Transnational practices and local lives. Quran courses via Skype in Norwegian-Pakistani families
Journal article, Peer reviewed
This is an author's accepted manuscript of an article published in aarset, m. f. (2015). transnational practices and local lives. quran courses via skype in norwegian- pakistani families. identities, 22(3), 1-16. [copyright taylor & francis], available online at: http://www.tandfonline.com/10.1080/1070289 x.2015.1024122.
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Original versionAarset, M. F. (2015). Transnational practices and local lives. Quran courses via Skype in Norwegian-Pakistani families. Identities, 22(3), 1-16. http://dx.doi.org/10.1080/1070289X.2015.1024122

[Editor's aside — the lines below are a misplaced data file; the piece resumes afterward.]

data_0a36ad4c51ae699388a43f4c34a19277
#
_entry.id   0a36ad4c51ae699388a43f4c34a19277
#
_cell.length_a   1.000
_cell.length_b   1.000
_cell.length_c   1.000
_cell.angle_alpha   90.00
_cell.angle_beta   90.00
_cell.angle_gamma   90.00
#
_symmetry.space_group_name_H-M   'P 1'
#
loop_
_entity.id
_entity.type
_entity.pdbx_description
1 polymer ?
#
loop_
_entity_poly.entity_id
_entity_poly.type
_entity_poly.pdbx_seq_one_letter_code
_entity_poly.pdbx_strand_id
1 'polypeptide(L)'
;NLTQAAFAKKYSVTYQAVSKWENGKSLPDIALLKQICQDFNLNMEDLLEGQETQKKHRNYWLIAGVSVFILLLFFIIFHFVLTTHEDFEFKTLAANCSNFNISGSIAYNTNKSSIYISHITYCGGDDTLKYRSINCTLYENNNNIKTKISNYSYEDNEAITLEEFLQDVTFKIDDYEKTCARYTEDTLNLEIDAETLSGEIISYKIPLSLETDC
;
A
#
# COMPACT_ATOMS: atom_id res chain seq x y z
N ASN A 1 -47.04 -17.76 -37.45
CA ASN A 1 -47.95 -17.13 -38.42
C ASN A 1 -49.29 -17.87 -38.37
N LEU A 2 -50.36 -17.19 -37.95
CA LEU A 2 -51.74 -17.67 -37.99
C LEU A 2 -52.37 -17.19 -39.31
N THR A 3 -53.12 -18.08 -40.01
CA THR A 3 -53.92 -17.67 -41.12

With the emergence of an adult generation of descendants of migrants who are entering the labour market, marrying and having children, questions of transnationalism are made current in new ways. This article engages in the discussion of transnationalism and ‘the second generation’ by taking the everyday life of families as a starting point for discussing the role and meaning of what can be defined as transnational practices. The practice in question is the use of online Quran courses among families of Pakistani background in Norway. Employing Levitt and Glick Schiller’s distinction between ways of being and ways of belonging in transnational social fields, this article discusses how to understand this practice and its transnational dimensions.